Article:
Paul Manafort’s skills as a lobbyist were praised repeatedly during his trial in Virginia last month. As he pleaded guilty before a second trial in Washington last week, prosecutors revealed new details of the dark arts he employed.
The revelations included a plan that Mr Manafort hatched to tar a senior Obama administration official with claims of anti-Semitism and his efforts to plant stories of alleged murder plots by an opponent of his pro-Russian former client, Viktor Yanukovich, then president of Ukraine.
The documents filed as part of Mr Manafort’s plea deal shed fresh light on the ways lobbyists try to influence governments and showed how he used prominent firms and politicians in the US and Europe to whitewash Mr Yanukovich’s reputation while tarnishing his enemies.
Mr Manafort’s lobbying for Mr Yanukovich formed the core of the charges brought against him by Robert Mueller, the special counsel investigating links between Donald Trump’s campaign and Russia. From 2006 to 2015, he generated $60m in income working for the Ukrainian politician, helping him win elections and battling to advance his interests in the west.
He hired a host of top-tier lobbying and law firms, including Mercury Public Affairs, the Podesta Group, which is now defunct, and Skadden Arps, Slate, Meagher & Flom. Mr Manafort paid half a dozen firms $11m as he promoted Mr Yanukovich by lobbying politicians, seeding articles in newspapers and discrediting his opponents.
Representatives for Skadden did not return a request for comment. A spokesperson for the Podesta Group declined to comment. Michael McKeon, a partner at Mercury, said the firm had fully co-operated with the special counsel’s office and would continue to do so if requested.
Mr Manafort took steps to disguise the true source of his propaganda. In 2011, he retained four senior European politicians, including Alfred Gusenbauer, the former Austrian chancellor, Romano Prodi, the former Italian prime minister, and Aleksander Kwasniewski, the former Polish president, to lobby for closer links between Ukraine and the west while appearing not to have “any visible relationship with the Government of Ukraine”.
In 2013, one member of the Hapsburg Group, as Mr Manafort called them, met with President Barack Obama and Vice-President Joe Biden in the Oval Office and delivered the message of not letting “Russians Steal Ukraine from the West”. Alan Friedman, a former Financial Times journalist, served as an intermediary between Mr Manafort and the Hapsburg Group. Mr Manafort secretly paid the group more than €2m between 2012 and 2014, prosecutors said. Mr Friedman did not immediately return a request for comment.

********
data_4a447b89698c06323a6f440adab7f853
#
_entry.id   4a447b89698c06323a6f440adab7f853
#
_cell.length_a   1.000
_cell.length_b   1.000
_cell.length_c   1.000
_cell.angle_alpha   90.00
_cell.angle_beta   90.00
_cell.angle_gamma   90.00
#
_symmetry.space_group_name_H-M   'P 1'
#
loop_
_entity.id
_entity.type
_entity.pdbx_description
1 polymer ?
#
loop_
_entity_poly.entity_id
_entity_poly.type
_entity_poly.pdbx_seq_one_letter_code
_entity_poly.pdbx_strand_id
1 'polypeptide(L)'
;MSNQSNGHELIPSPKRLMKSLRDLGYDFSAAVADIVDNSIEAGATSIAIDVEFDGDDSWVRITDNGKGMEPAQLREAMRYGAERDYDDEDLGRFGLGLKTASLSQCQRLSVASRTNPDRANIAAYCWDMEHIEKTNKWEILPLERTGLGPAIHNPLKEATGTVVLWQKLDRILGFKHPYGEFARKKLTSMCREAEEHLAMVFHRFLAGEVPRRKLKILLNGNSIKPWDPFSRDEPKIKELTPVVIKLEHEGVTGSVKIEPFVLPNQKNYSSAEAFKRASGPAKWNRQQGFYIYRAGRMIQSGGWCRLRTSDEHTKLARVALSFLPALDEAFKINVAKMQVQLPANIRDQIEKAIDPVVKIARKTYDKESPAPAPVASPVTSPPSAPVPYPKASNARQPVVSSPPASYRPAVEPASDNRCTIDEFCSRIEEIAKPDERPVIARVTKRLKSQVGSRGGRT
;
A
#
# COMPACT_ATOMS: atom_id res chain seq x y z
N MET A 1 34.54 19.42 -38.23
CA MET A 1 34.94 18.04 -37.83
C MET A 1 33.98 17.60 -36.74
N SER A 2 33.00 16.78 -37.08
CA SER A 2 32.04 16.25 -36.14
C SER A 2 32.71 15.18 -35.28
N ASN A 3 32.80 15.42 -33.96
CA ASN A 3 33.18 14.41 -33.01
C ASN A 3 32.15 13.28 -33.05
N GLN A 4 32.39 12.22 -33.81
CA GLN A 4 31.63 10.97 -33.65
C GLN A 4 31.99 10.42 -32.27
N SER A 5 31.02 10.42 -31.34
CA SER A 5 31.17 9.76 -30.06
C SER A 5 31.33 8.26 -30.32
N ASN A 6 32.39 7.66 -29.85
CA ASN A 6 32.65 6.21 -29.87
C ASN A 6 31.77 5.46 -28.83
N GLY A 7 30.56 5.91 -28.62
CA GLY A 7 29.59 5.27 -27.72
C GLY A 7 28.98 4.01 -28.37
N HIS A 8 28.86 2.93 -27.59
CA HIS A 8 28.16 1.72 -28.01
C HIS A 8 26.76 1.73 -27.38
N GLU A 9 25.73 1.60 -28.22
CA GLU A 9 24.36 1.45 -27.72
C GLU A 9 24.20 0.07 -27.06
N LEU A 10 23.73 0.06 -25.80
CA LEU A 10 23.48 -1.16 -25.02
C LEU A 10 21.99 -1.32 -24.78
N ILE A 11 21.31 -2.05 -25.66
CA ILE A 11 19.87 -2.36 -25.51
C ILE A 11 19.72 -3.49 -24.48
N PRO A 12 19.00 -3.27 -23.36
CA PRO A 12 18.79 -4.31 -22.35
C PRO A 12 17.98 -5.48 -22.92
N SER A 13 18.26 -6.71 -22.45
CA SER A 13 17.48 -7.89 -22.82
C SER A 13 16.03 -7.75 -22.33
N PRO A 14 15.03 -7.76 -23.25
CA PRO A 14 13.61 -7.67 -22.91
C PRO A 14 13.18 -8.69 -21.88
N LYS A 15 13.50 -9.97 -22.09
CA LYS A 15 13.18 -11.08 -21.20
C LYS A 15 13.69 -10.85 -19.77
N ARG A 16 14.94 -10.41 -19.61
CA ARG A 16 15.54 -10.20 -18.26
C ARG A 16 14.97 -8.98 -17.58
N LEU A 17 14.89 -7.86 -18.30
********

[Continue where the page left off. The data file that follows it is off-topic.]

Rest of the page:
Mr Manafort also used a Brussels-based think-tank as a front to hire Mercury and the Podesta Group to lobby members of Congress and White House officials, without declaring that the work was actually directed by the Ukrainian government.
One employee of the Podesta Group called the arrangement “a fig leaf on a fig leaf”, according to prosecutors.
Mr Manafort’s campaign included attempts in October 2012, as Ukraine geared up for parliamentary elections that month, to have “Obama Jews”, as Mr Manafort called them, put pressure on the Obama administration to back down from its support of Yulia Tymoshenko, Mr Yanukovich’s political opponent.
The filings on Friday refer to an unnamed US cabinet official who was critical of the Yanukovich government’s 2011 prosecution of Ms Tymoshenko, which the US and European Union viewed as politically motivated. Mr Manafort used Ms Tymoshenko’s party’s alliance with a Ukrainian party that had espoused anti-Semitic views to push the idea that the official was “supporting anti-Semitism”.
On October 24, 2012, Hillary Clinton, then US secretary of state, criticised the “selective prosecution” of Ms Tymoshenko in an opinion article published in the New York Times.
Mr Manafort co-ordinated with an unnamed senior Israeli government official to issue a statement criticising the alliance between the two parties. Three days after Mrs Clinton’s article, Avigdor Lieberman, then Israel’s foreign minister, issued such a statement.
Mr Manafort had been working to get traction for the anti-Semitism story in the US. “I have someone pushing it on the NY Post. Bada bing bada boom,” he wrote to Mr Friedman. The NY Post does not appear to have written a story, but on October 29, Breitbart, the rightwing news site, published a story with the headline: “Jewish Leaders Blame Hillary Clinton For 'Legitimizing' Ukraine's Neo-Nazi Party”.
The efforts to neuter criticisms of Ms Tymoshenko’s prosecution included a report by Skadden on the trial that Mr Manafort arranged in 2012. In the report, Skadden said its opinion was “rendered with total independence”. The firm did not disclose that it had also been retained by the Ukrainian government to “provide training to the trial team prosecuting Tymoshenko,” prosecutors revealed on Friday.
Skadden received $4.6m for its work, with $4m routed via an offshore bank account controlled by Mr Manafort. The Ukrainian government falsely reported a cost of just $12,000. Prosecutors noted that public knowledge of “the actual cost of the report and the scope of the law firm’s work would undermine the report’s being perceived as an independent assessment.”
The following year, Mr Manafort stepped up his campaign against Ms Tymoshenko as he ordered Mr Friedman and Eckart Sager, a former CNN news producer turned press relations executive, “to disseminate within the United States news stories that alleged that Tymoshenko had paid for the murder of a Ukrainian official,” prosecutors said. Mr Sager did not immediately return a request for comment via LinkedIn.
Mr Manafort wrote that the stories should be placed “with no fingerprints”, adding that his aim was “to plant some stink on Tymo”.
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